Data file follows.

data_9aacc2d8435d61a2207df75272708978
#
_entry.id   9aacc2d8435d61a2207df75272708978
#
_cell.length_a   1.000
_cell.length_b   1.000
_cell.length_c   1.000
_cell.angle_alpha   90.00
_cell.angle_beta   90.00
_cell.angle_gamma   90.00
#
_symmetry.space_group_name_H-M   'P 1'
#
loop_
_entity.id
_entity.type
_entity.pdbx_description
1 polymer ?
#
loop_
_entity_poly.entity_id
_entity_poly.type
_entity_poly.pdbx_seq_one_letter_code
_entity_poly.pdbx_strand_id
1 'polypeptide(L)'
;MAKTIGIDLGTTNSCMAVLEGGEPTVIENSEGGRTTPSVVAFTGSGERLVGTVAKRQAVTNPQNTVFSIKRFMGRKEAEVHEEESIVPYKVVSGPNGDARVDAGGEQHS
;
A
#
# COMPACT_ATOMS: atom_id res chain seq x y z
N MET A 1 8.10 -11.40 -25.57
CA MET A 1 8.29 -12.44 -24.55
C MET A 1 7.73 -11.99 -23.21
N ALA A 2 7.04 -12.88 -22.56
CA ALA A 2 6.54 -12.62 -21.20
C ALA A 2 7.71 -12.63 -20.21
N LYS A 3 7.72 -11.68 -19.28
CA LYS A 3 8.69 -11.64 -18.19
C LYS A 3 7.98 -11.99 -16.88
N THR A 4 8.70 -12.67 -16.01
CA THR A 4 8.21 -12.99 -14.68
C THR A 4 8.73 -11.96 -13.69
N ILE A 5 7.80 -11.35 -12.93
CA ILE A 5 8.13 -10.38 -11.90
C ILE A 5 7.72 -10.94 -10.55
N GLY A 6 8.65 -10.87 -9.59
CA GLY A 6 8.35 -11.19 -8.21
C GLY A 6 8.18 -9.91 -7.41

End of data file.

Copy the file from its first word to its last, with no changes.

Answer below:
data_9aacc2d8435d61a2207df75272708978
#
_entry.id   9aacc2d8435d61a2207df75272708978
#
_cell.length_a   1.000
_cell.length_b   1.000
_cell.length_c   1.000
_cell.angle_alpha   90.00
_cell.angle_beta   90.00
_cell.angle_gamma   90.00
#
_symmetry.space_group_name_H-M   'P 1'
#
loop_
_entity.id
_entity.type
_entity.pdbx_description
1 polymer ?
#
loop_
_entity_poly.entity_id
_entity_poly.type
_entity_poly.pdbx_seq_one_letter_code
_entity_poly.pdbx_strand_id
1 'polypeptide(L)'
;MAKTIGIDLGTTNSCMAVLEGGEPTVIENSEGGRTTPSVVAFTGSGERLVGTVAKRQAVTNPQNTVFSIKRFMGRKEAEVHEEESIVPYKVVSGPNGDARVDAGGEQHS
;
A
#
# COMPACT_ATOMS: atom_id res chain seq x y z
N MET A 1 8.10 -11.40 -25.57
CA MET A 1 8.29 -12.44 -24.55
C MET A 1 7.73 -11.99 -23.21
N ALA A 2 7.04 -12.88 -22.56
CA ALA A 2 6.54 -12.62 -21.20
C ALA A 2 7.71 -12.63 -20.21
N LYS A 3 7.72 -11.68 -19.28
CA LYS A 3 8.69 -11.64 -18.19
C LYS A 3 7.98 -11.99 -16.88
N THR A 4 8.70 -12.67 -16.01
CA THR A 4 8.21 -12.99 -14.68
C THR A 4 8.73 -11.96 -13.69
N ILE A 5 7.80 -11.35 -12.93
CA ILE A 5 8.13 -10.38 -11.90
C ILE A 5 7.72 -10.94 -10.55
N GLY A 6 8.65 -10.87 -9.59
CA GLY A 6 8.35 -11.19 -8.21
C GLY A 6 8.18 -9.91 -7.41